Made over an arduous and painstaking period of five years by Adam Elliot, the claymation animation seen here isn’t particularly dazzling or innovative but no less evocative and pleasing to look at, as is the lighting; depicting an almost film-noirish world of monochrome for Max – with only the occasional colours standing out, Sin City (2005) style, such as the red pompom Mary sends to Max at one point – and a sepia suburbia for Mary that instantly recalls Kansas in The Wizard of Oz (1939). The exaggerated, sepulchral and almost grotesque designs of the many characters is incredibly striking, resembling the many nightmare-inducing puppets seen on Spitting Image (1984-1997). The voice cast also does an impressive job, especially the solemn Philip Seymour Hoffman and the narration by Barry Humphries, perhaps better known for his alter ego Dame Edna Everage. 

The fantastic presentation is just window dressing, though. What makes this film truly something special is the rich subtext. Speaking as someone with autism, I can confirm that this film moved me in ways I had not expected. Max is indeed an odd character – he’s obsessed with discarded cigarettes, peculiar food recipes and virtually no understanding on how love and relationships work – but that’s what makes so endearing; he’s comfortable and content with who he is, in spite of the fact that the world around him doesn’t understand him and tries to change him. To say that this film was simply about autism, however, would be doing it a grave disservice. This is a journey, but instead of an epic, Tolkienesque adventure involving dragons and goblins, we’re instead treated to a grounded, almost pedestrian journey filled with cynics, abusers, shrinks and more as well as explorations into the nature of friendship, taxidermy, psychiatry, alcoholism, obesity, kleptomania, sexual and religious differences and agoraphobia. There’s so much on display here in Mary and Max to talk about, to the point where it might as well be crowned the most ‘essay friendly’ film in existence. The flow of black comedy throughout is also a strong positive, wearing it proudly on its sleeves and making you crack a gleeful smile even though your face may be soaking with tears.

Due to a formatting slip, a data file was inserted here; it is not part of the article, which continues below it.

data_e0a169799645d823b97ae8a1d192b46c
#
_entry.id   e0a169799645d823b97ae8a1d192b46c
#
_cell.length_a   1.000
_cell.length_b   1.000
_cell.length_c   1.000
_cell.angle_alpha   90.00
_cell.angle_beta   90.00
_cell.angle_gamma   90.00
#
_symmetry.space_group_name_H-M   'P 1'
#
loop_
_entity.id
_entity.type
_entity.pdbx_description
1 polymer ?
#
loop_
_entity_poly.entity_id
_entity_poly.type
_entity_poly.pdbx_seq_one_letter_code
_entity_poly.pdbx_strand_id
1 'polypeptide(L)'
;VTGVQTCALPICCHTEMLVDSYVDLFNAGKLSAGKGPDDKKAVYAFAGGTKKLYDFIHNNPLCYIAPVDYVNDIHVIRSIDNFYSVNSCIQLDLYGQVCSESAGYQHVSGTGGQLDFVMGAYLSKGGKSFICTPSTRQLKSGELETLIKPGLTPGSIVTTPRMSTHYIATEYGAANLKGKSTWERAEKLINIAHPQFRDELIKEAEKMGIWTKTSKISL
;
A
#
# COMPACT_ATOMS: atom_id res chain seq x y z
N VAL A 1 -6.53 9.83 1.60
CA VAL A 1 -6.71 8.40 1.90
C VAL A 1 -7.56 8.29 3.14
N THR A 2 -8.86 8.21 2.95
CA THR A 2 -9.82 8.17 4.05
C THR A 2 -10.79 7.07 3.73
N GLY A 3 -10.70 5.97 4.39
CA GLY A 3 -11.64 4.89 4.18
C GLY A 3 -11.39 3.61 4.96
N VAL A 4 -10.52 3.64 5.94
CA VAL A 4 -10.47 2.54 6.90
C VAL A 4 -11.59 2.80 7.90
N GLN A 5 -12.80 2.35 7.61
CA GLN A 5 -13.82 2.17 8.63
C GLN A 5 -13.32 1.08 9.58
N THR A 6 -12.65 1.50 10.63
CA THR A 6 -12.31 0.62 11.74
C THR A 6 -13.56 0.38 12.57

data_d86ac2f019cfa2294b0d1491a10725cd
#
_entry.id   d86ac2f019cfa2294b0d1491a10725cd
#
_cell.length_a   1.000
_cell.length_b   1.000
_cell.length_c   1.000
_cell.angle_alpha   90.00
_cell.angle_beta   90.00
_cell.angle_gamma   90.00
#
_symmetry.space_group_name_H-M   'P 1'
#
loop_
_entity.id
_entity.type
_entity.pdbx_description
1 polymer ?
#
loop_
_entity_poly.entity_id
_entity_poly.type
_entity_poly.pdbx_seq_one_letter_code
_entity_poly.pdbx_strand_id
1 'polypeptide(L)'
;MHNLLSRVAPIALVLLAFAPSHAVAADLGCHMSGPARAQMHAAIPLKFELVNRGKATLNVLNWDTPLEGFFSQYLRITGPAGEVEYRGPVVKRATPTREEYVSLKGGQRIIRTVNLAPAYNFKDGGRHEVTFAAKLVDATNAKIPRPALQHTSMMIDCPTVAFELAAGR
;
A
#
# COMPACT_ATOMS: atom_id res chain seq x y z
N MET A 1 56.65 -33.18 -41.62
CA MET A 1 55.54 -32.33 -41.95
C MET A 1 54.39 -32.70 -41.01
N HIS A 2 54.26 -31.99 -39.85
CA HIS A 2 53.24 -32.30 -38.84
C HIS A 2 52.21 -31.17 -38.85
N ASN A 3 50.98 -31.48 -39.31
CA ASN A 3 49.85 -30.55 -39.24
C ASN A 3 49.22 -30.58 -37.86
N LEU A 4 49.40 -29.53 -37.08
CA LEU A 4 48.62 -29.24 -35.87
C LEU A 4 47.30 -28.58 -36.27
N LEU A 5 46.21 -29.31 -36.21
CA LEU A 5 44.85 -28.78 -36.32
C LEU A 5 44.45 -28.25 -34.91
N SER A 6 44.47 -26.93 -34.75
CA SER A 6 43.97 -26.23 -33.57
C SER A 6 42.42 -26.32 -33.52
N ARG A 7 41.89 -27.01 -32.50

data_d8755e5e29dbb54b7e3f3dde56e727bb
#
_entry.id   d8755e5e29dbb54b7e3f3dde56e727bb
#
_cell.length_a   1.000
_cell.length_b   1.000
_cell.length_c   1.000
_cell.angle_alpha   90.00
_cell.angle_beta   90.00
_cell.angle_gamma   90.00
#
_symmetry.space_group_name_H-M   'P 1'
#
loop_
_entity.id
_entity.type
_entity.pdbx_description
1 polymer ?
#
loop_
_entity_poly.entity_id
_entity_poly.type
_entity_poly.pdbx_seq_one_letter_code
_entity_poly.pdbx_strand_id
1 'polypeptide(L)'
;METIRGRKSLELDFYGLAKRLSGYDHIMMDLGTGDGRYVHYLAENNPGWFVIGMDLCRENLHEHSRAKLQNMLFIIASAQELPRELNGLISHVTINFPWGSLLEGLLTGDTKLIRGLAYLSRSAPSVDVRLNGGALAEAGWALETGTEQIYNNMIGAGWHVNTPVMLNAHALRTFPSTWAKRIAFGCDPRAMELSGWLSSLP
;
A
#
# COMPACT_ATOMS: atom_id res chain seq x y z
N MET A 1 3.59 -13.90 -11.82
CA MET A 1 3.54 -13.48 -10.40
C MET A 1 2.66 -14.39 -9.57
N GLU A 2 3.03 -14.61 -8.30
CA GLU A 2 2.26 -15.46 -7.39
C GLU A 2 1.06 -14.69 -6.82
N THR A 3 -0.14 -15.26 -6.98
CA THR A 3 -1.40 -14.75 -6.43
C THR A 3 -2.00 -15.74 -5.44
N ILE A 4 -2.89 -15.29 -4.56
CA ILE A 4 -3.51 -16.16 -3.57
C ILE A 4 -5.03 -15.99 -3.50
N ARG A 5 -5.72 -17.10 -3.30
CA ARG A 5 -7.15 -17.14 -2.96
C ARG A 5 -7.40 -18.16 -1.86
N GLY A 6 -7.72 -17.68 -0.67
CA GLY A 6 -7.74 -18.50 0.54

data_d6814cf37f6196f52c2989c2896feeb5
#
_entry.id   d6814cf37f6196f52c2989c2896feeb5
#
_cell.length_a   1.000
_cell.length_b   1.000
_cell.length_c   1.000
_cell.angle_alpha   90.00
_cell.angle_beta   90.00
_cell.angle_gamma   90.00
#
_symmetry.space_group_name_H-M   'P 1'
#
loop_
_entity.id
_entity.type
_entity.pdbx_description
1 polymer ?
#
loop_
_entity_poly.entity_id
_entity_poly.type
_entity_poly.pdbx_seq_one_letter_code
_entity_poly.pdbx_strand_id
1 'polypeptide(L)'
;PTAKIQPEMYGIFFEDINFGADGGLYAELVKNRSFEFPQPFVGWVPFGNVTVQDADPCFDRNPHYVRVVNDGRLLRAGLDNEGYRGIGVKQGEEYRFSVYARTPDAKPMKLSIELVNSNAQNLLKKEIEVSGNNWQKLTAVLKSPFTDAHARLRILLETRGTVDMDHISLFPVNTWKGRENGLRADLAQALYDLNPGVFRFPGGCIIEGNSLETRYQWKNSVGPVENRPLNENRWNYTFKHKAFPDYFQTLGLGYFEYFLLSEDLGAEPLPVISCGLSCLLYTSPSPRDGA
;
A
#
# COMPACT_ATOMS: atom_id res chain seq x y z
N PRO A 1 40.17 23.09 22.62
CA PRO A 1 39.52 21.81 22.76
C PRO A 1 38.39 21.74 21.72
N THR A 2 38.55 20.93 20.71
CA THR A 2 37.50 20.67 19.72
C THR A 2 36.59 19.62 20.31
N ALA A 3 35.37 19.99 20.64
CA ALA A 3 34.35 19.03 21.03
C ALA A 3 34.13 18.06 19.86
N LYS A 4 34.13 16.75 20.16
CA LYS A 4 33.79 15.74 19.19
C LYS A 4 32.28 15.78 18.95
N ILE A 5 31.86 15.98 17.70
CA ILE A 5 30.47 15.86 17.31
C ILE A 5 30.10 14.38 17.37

That’s not to say it’s flawless. The frequent and abrupt switches in tone can be rather jolting. At one moment, Mary is enthusing about her favourite TV show; the next, we are being treated to a lecture on the symptoms of Asperger’s – which is not a bad thing, necessarily, and one can’t help but admire Elliot’s ambition.

Remarkably funny and deeply poignant, Mary and Max is a truly eccentric but no less excellent film. But it’s more than that. Throughout my life and time watching and reviewing the diverse range of wonderful, weird and sometimes woeful movies, I’ve always held a firm belief that the are two types of films: those that provide entertainment and escapism and those that seek to educate and enlighten us. It’s an extremely rare and beautiful occurrence when a film somehow manages to achieve both – Mary and Max is one such film.

It ain’t perfect, but in many ways that’s kind of the point. In the eloquent words of Max himself: “The reason I forgive you, is because you are not perfect. You are imperfect. And so am I. All humans are imperfect.”

FINAL JUDGMENT: 9/10 Jeff Goldblums

RAIN MAN (1988)